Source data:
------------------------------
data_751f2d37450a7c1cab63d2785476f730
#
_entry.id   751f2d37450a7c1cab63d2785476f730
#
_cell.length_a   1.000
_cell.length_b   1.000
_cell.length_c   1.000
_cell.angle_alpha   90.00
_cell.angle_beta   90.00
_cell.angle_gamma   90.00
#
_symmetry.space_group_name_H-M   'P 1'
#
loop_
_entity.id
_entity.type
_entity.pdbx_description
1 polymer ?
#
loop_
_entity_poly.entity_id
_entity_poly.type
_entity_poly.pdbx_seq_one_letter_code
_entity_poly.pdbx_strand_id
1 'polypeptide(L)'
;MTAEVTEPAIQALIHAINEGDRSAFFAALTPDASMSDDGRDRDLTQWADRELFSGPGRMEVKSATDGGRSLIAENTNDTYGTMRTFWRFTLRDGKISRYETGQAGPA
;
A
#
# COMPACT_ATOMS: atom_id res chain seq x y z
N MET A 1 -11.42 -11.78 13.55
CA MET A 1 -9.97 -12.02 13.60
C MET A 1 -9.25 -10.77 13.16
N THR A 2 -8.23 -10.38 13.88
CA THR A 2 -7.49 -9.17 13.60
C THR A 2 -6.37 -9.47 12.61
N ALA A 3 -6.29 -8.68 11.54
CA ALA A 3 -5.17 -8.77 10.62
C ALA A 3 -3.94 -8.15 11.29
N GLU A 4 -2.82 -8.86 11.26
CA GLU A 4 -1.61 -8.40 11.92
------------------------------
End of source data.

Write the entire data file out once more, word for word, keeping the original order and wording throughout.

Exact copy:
data_751f2d37450a7c1cab63d2785476f730
#
_entry.id   751f2d37450a7c1cab63d2785476f730
#
_cell.length_a   1.000
_cell.length_b   1.000
_cell.length_c   1.000
_cell.angle_alpha   90.00
_cell.angle_beta   90.00
_cell.angle_gamma   90.00
#
_symmetry.space_group_name_H-M   'P 1'
#
loop_
_entity.id
_entity.type
_entity.pdbx_description
1 polymer ?
#
loop_
_entity_poly.entity_id
_entity_poly.type
_entity_poly.pdbx_seq_one_letter_code
_entity_poly.pdbx_strand_id
1 'polypeptide(L)'
;MTAEVTEPAIQALIHAINEGDRSAFFAALTPDASMSDDGRDRDLTQWADRELFSGPGRMEVKSATDGGRSLIAENTNDTYGTMRTFWRFTLRDGKISRYETGQAGPA
;
A
#
# COMPACT_ATOMS: atom_id res chain seq x y z
N MET A 1 -11.42 -11.78 13.55
CA MET A 1 -9.97 -12.02 13.60
C MET A 1 -9.25 -10.77 13.16
N THR A 2 -8.23 -10.38 13.88
CA THR A 2 -7.49 -9.17 13.60
C THR A 2 -6.37 -9.47 12.61
N ALA A 3 -6.29 -8.68 11.54
CA ALA A 3 -5.17 -8.77 10.62
C ALA A 3 -3.94 -8.15 11.29
N GLU A 4 -2.82 -8.86 11.26
CA GLU A 4 -1.61 -8.40 11.92